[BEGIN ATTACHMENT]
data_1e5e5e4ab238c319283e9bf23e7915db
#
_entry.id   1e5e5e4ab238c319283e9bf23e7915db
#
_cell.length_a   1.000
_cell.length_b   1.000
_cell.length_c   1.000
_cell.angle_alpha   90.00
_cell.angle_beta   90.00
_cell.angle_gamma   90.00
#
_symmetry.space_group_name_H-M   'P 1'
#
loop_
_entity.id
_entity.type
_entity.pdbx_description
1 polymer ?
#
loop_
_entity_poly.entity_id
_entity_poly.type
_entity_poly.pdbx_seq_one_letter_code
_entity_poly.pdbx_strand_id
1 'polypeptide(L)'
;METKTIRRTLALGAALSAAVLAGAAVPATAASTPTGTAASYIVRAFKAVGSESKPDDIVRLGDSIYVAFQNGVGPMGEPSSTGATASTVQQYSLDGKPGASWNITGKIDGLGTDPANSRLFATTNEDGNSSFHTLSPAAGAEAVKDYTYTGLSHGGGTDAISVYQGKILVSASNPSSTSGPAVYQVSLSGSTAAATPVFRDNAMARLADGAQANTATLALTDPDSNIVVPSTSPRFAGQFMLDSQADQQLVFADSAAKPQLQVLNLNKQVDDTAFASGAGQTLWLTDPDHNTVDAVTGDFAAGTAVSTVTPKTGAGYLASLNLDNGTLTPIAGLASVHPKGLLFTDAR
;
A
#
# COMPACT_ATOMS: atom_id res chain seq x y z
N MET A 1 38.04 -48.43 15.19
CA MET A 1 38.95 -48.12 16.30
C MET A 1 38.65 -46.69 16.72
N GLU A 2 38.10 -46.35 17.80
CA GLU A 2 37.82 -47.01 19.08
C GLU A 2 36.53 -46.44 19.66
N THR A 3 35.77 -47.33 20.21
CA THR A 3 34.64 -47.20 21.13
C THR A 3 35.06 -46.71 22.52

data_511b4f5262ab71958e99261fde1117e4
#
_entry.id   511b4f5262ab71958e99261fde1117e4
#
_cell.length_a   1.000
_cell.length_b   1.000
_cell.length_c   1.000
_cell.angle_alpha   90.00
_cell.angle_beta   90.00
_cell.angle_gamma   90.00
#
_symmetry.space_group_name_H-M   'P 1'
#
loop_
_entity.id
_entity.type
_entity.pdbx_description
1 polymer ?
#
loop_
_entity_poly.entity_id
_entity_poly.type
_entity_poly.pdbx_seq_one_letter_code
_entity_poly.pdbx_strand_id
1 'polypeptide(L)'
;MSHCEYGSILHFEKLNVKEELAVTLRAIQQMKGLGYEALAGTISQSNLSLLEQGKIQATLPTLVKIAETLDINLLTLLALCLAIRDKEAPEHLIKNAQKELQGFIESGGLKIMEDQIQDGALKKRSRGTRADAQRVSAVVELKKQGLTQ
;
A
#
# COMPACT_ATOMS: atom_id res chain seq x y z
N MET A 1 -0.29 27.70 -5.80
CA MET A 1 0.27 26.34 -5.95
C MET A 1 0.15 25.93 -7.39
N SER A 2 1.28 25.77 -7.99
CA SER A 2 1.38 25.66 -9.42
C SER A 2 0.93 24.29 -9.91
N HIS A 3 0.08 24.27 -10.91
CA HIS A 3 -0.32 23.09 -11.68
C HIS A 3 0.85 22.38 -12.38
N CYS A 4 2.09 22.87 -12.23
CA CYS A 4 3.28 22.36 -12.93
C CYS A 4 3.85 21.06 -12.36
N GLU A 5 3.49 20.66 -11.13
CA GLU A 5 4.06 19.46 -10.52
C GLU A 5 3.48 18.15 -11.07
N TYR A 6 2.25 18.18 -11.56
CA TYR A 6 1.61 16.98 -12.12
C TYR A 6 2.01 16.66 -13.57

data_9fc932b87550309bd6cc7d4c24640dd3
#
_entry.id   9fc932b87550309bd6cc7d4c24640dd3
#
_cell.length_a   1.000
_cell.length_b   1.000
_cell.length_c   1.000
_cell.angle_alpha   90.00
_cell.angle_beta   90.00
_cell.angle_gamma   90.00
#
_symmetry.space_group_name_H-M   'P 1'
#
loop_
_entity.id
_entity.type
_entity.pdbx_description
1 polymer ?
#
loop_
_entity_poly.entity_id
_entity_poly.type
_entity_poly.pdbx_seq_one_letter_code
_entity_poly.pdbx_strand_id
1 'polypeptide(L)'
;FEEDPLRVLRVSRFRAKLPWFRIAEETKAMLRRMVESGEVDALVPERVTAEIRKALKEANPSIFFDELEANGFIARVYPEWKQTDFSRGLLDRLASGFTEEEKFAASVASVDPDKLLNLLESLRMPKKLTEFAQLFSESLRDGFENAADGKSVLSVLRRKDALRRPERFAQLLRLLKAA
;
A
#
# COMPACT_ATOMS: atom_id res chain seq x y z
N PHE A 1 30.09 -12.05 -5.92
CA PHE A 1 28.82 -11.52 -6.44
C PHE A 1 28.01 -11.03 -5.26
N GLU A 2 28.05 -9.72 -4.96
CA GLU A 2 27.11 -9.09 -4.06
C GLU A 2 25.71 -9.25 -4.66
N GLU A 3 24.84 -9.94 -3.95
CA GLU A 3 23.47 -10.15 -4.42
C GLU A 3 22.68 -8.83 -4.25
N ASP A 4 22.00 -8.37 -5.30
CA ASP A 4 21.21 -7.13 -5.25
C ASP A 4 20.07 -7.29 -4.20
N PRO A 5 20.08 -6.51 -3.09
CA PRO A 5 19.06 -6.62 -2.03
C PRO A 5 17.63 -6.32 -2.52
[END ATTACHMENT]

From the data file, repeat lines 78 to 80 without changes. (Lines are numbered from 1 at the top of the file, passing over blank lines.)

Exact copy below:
C HIS A 3 0.85 22.38 -12.38
N CYS A 4 2.09 22.87 -12.23
CA CYS A 4 3.28 22.36 -12.93